China successfully sent two new satellites into space early Monday with a Long March II C carrier rocket.
The rocket was launched at 11:59 p.m. Sunday at the Xichang Satellite Launch Center based in southwest China's Sichuan Province.
The launch indicated a technological breakthrough in the country's development of small satellites, Chinese space scientists said. The two satellites will be used for scientific experiments.
About a dozen minutes after lift-off, the carrier rocket first released the "Experiment Satellite I" and then "Nano-satellite I" 30 seconds later.
Data from the Xi'an Satellite Monitoring and Control Center showed that the satellites were orbiting as designed and the launch was a success.
The Experiment Satellite I, with a weight of 204 kg, is China's first transmission-type small satellite capable of stereo mapping. It was jointly designed by the Harbin Polytechnic University, Chinese Research Institute of Space Technology, Changchun Photomechanical Institute of the Chinese Academy of Sciences (CAS) and Xi'an Surveys and Designs Institute.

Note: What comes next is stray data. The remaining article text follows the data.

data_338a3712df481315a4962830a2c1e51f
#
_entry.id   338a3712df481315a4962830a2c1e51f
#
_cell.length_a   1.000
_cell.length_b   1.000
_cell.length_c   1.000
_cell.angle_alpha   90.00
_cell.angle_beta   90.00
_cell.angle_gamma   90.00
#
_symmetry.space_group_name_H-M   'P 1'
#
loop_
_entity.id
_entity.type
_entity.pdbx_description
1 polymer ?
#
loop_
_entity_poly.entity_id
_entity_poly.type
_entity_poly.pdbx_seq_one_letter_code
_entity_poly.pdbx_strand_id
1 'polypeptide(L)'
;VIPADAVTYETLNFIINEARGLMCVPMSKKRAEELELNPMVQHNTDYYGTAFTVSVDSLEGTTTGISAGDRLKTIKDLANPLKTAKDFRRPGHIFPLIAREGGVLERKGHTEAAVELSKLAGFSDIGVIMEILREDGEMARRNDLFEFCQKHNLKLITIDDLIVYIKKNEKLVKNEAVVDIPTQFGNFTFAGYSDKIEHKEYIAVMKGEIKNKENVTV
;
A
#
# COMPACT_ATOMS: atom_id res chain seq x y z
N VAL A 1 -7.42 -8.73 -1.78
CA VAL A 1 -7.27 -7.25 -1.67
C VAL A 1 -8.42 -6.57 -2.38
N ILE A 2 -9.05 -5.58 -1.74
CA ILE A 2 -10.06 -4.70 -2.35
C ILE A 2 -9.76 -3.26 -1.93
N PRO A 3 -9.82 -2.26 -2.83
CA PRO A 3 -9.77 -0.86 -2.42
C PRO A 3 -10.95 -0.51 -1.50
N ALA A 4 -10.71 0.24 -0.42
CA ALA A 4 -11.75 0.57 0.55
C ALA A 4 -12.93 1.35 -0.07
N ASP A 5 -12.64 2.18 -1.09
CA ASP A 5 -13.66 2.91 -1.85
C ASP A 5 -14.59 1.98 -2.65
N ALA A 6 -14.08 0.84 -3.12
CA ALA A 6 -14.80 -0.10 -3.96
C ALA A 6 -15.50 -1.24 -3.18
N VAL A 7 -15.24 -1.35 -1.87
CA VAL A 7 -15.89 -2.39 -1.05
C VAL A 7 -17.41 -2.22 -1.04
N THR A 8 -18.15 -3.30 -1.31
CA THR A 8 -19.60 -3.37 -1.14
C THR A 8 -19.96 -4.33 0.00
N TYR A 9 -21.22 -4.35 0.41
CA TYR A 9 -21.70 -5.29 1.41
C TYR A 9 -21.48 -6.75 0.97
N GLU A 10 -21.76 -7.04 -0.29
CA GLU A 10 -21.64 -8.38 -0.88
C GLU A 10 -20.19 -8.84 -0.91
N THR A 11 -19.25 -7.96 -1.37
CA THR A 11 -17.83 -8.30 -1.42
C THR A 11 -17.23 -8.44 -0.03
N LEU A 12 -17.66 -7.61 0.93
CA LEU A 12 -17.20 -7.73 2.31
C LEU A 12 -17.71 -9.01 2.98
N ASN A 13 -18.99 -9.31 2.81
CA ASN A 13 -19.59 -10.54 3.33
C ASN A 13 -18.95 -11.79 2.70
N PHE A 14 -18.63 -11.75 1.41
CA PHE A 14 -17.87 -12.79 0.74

The experiment satellite will mainly be used to carry out photographic surveys of China's land resources, monitor geographical environment and conduct scientific research on mapping.
It will be handed over for use to the Satellite Remote-Sensing Ground Station of CAS following the satellite's orbit testing.
Nano-satellite I, with a weight of 25 kg, is designed for high-tech experiments. The satellite was developed and will be used by the elite Qinghua University and the Aerospace Qinghua Satellite Technologies Co. Ltd.
The Long March II C carrier rocket was developed by the China Institute of Carrier Rocket Technology. The latest launch was the 76th flight of Long March carrier rockets and the 34th successful launch in a row since October 1996.